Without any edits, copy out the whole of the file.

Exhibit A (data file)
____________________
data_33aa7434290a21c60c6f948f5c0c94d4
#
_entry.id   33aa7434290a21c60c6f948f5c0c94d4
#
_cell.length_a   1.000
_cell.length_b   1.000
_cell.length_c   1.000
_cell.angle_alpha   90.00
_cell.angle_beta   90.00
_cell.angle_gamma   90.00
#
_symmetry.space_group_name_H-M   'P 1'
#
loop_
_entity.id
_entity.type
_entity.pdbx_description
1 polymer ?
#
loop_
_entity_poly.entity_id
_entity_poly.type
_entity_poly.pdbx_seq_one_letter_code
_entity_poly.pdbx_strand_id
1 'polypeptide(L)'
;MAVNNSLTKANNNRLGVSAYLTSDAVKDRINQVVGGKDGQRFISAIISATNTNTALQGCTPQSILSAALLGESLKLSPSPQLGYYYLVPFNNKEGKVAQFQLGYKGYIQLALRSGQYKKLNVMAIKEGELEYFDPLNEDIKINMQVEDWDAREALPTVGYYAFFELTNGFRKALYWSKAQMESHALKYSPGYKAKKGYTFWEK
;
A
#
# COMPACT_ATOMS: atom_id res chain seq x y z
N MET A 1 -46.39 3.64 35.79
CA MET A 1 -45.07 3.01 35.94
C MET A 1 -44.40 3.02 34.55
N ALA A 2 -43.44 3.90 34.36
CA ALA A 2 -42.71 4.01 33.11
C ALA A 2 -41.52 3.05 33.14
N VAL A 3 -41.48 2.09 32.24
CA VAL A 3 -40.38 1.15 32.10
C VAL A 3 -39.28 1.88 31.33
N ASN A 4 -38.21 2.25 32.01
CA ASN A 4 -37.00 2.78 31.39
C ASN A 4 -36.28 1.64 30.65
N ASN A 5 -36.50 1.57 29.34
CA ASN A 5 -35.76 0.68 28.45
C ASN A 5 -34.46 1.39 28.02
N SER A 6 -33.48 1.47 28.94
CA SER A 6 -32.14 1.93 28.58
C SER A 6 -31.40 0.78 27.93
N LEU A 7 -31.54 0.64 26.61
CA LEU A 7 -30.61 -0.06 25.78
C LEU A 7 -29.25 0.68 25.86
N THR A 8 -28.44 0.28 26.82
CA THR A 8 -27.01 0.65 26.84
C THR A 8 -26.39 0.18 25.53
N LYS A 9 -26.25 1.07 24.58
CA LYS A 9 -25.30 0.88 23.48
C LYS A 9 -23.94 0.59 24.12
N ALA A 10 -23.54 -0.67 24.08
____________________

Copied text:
data_33aa7434290a21c60c6f948f5c0c94d4
#
_entry.id   33aa7434290a21c60c6f948f5c0c94d4
#
_cell.length_a   1.000
_cell.length_b   1.000
_cell.length_c   1.000
_cell.angle_alpha   90.00
_cell.angle_beta   90.00
_cell.angle_gamma   90.00
#
_symmetry.space_group_name_H-M   'P 1'
#
loop_
_entity.id
_entity.type
_entity.pdbx_description
1 polymer ?
#
loop_
_entity_poly.entity_id
_entity_poly.type
_entity_poly.pdbx_seq_one_letter_code
_entity_poly.pdbx_strand_id
1 'polypeptide(L)'
;MAVNNSLTKANNNRLGVSAYLTSDAVKDRINQVVGGKDGQRFISAIISATNTNTALQGCTPQSILSAALLGESLKLSPSPQLGYYYLVPFNNKEGKVAQFQLGYKGYIQLALRSGQYKKLNVMAIKEGELEYFDPLNEDIKINMQVEDWDAREALPTVGYYAFFELTNGFRKALYWSKAQMESHALKYSPGYKAKKGYTFWEK
;
A
#
# COMPACT_ATOMS: atom_id res chain seq x y z
N MET A 1 -46.39 3.64 35.79
CA MET A 1 -45.07 3.01 35.94
C MET A 1 -44.40 3.02 34.55
N ALA A 2 -43.44 3.90 34.36
CA ALA A 2 -42.71 4.01 33.11
C ALA A 2 -41.52 3.05 33.14
N VAL A 3 -41.48 2.09 32.24
CA VAL A 3 -40.38 1.15 32.10
C VAL A 3 -39.28 1.88 31.33
N ASN A 4 -38.21 2.25 32.01
CA ASN A 4 -37.00 2.78 31.39
C ASN A 4 -36.28 1.64 30.65
N ASN A 5 -36.50 1.57 29.34
CA ASN A 5 -35.76 0.68 28.45
C ASN A 5 -34.46 1.39 28.02
N SER A 6 -33.48 1.47 28.94
CA SER A 6 -32.14 1.93 28.58
C SER A 6 -31.40 0.78 27.93
N LEU A 7 -31.54 0.64 26.61
CA LEU A 7 -30.61 -0.06 25.78
C LEU A 7 -29.25 0.68 25.86
N THR A 8 -28.44 0.28 26.82
CA THR A 8 -27.01 0.65 26.84
C THR A 8 -26.39 0.18 25.53
N LYS A 9 -26.25 1.07 24.58
CA LYS A 9 -25.30 0.88 23.48
C LYS A 9 -23.94 0.59 24.12
N ALA A 10 -23.54 -0.67 24.08